In July 1995, the Bosnian Serb army, under the command of Gen. Ratko Mladic, overran the town of Srebrenica, which had been declared a safe haven by the United Nations. Muslim civilians sought refuge at a nearby U.N. base, but were handed over to Mladic’s soldiers, who separated them by gender and loaded them into buses and trucks. Around 8,000 men and boys were murdered, their bodies buried in mass graves, in one of the worst atrocities of the wars that convulsed the former Yugoslavia for much of the decade.
At the time, many in the West wondered how this could happen — how genocidal violence could erupt in Europe barely 50 years after the end of World War II. “Quo Vadis, Aida?,” Jasmila Zbanic’s unsparing and astonishing new film, shows precisely how. This isn’t the same as explaining why, though Zbanic’s granular, hour-by-hour, lightly fictionalized dramatization of the events leading up to the massacre sheds some glancing light on that question.
Mladic (Boris Isakovic) is an unnervingly familiar figure. A self-infatuated bully who travels everywhere with a cameraman, he punctuates his displays of power with litanies of grievance. But the movie isn’t really about him. He and his officers may be the authors of the nightmare, but the viewer suffers through it in the company of Aida Selmanagic (Jasna Duricic), who works as a translator for the U.N.
In her previous life, Aida was a teacher. Her husband, Nihad (Izudin Bajrovic), was the principal of the local high school. At one especially tense moment, she and a Serb soldier exchange polite greetings: he’s a former student, who sends regards to Aida’s sons, Hamdija (Boris Ler) and Sejo (Dino Bajrovic). That encounter is one of several reminders of the prewar normal, when Serbs and Muslims lived side by side and Aida and her family pursued an uneventful middle-class existence. A flashback shows her participating in a whimsical pageant devoted to “Eastern Bosnia’s best hairstyle.”
Now, she runs an increasingly desperate gantlet of contradictory demands. Her U.N. identification badge affords her some protection, which she tries to extend to her husband and children. She persuades Nihad to volunteer as a civilian delegate alongside the U.N. commander in farcical negotiations with Mladic, and uses her access to restricted areas of the base to find hiding places for Sejo and Hamdija.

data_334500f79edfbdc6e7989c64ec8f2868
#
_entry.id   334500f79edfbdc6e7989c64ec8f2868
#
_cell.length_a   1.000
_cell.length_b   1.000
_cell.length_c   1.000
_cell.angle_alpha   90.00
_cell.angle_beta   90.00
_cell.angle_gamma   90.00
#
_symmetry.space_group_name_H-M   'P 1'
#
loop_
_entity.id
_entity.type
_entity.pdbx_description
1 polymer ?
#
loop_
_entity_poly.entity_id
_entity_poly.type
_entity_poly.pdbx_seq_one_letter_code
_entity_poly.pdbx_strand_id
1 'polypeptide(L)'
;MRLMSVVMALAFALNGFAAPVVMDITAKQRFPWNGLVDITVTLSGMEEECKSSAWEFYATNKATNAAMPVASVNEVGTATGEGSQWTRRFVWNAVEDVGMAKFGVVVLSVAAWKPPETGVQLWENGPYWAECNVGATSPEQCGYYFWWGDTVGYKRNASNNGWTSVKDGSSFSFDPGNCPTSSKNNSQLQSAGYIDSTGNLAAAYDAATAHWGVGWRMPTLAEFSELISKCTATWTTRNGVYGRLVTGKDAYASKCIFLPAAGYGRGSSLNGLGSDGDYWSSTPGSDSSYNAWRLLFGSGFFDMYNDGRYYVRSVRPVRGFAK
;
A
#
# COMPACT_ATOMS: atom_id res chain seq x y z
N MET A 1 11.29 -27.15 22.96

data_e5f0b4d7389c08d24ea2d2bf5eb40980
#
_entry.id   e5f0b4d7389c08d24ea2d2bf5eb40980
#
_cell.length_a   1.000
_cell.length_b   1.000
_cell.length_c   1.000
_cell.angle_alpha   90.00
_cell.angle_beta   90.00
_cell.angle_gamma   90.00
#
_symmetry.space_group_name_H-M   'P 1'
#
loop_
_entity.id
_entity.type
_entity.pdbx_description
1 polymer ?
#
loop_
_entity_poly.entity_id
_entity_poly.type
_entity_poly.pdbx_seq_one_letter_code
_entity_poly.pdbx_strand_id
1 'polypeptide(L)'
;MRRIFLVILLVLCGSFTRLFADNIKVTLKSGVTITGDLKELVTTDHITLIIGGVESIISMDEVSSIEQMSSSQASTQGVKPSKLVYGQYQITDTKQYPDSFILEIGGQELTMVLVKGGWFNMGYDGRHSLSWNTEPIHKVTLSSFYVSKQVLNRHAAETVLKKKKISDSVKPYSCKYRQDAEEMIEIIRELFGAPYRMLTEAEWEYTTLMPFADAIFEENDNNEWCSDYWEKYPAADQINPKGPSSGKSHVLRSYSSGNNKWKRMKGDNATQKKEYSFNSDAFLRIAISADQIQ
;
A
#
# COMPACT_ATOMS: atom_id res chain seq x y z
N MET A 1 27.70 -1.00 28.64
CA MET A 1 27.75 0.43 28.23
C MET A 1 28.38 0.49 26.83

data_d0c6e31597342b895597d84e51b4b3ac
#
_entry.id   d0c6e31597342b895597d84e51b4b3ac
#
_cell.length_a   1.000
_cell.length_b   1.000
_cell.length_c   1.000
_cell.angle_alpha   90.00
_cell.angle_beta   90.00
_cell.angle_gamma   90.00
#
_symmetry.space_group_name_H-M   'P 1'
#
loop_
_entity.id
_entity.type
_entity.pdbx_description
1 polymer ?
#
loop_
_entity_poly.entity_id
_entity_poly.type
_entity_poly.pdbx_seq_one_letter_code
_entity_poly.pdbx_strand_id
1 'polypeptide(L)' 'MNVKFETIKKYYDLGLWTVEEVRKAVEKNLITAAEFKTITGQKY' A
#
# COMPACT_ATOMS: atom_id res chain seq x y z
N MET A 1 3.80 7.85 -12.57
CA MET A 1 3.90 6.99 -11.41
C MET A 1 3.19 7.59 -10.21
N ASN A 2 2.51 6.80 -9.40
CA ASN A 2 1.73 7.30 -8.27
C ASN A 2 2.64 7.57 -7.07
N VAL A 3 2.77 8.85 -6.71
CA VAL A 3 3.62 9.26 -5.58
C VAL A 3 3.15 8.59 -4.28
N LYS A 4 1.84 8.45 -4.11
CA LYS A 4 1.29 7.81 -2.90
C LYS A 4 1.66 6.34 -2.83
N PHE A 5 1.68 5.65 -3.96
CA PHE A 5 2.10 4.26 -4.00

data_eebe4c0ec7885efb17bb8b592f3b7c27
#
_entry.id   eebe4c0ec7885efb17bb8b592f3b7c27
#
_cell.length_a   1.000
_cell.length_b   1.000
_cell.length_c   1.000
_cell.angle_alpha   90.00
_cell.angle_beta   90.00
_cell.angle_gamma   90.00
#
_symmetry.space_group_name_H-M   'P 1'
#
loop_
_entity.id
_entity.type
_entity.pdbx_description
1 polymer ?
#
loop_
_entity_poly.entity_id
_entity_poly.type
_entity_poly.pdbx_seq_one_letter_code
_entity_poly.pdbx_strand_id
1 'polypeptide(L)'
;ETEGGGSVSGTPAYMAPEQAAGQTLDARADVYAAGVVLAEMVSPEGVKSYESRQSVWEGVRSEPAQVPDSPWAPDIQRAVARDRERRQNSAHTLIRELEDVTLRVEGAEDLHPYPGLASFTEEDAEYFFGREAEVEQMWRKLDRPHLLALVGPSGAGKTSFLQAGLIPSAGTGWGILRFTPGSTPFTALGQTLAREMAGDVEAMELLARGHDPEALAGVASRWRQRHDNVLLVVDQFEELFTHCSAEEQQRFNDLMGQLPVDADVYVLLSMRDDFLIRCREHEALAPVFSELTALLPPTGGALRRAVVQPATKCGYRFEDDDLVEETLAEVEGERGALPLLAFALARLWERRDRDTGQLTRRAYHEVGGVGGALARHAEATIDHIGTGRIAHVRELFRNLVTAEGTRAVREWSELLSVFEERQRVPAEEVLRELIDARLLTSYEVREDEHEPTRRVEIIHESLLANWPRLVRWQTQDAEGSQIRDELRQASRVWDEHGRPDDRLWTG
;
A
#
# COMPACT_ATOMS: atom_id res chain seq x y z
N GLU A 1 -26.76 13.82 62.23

In her official capacity, Aida dutifully translates Serbian lies and U.N. equivocations, a role that becomes both horrific and absurd. She must convey to the panicked masses at the base — some of them her friends and neighbors — reassurances that she knows to be false. Amid the promises of safety, she can see clearly what is about to happen.
Duricic’s performance is somehow both charismatic and self-effacing. Aida is tenacious and resourceful, and also terrified and overwhelmed by circumstances. The story she is caught up in moves swiftly and relentlessly, but sometimes nothing seems to move at all. The victims-in-waiting are trapped. Their ostensible protectors are paralyzed, and the predators are in no particular hurry. Who can stop them?
There is relentless, dread-fueled suspense here, and a kind of procedural efficiency that reminds me of Paul Greengrass’s fact-based films, like “Bloody Sunday” and “United 93.” The rigorous honesty of “Quo Vadis, Aida?” is harrowing, partly because it subverts many of the expectations that quietly attach themselves to movies about historical trauma. We often watch them not to be confronted with the cruelty of history, but to be comforted with redemptive tales of resistance, resilience and heroism.
Aida may have some of those qualities, but her brave attempts to escape only emphasize how trapped she really is. The title asks where she is going. The available answers are grim. If she can save herself, can she also save her family? And if so, what about the thousands of others whose lives are in peril?
Her situation is dramatized with exquisite empathy. Pity isn’t the only emotion in play; it does battle with shame and disgust. The failure of the U.N. is almost as appalling as Mladic’s viciousness. The rule-bound, well-meaning Dutch officers in charge of the base become the general’s hostages and then his accomplices. The massacre was a war crime supervised by peacekeepers — a failure of institutional resolve, of humanity, of civilization.
Eventually, Mladic was tried in The Hague and sentenced to life in prison. The final act of “Quo Vadis, Aida,” Bosnia and Herzegovina’s official Oscar entry, makes clear that many other perpetrators escaped with impunity. The war ended, and some version of normalcy returned, but Zbanic takes no consolation in the banal observation that life goes on. It’s true that time passes, that memory fades, that history is a record of mercy as well as of savagery. But it’s also true — as this unforgettable film insists — that loss is permanent and unanswerable.
Quo Vadis, Aida?
Not rated. In Bosnian, English and Dutch, with subtitles. Running time: 1 hour 41 minutes. In theaters and on Laemmle’s Virtual Cinema. Please consult the guidelines outlined by the Centers for Disease Control and Prevention before watching movies inside theaters.
www.nytimes.com 2021-03-12 18:20:04